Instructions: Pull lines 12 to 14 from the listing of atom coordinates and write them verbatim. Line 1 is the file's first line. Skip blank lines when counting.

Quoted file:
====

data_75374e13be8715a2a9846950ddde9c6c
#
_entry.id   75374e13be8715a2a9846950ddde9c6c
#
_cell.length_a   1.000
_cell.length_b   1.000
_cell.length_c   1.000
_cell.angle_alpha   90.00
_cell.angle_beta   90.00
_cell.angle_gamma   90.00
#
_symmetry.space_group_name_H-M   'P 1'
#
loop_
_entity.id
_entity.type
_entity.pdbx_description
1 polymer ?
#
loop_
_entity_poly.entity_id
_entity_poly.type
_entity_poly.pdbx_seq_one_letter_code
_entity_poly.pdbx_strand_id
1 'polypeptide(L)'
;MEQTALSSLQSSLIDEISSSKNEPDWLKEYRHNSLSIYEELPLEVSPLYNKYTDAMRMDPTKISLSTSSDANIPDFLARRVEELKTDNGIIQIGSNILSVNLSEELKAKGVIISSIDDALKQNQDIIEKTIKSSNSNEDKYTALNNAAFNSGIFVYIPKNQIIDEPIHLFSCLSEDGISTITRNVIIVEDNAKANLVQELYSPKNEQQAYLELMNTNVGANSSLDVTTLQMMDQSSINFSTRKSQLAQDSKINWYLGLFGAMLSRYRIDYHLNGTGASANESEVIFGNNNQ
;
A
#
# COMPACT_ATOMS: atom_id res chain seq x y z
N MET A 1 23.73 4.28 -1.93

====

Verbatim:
_symmetry.space_group_name_H-M   'P 1'
#
loop_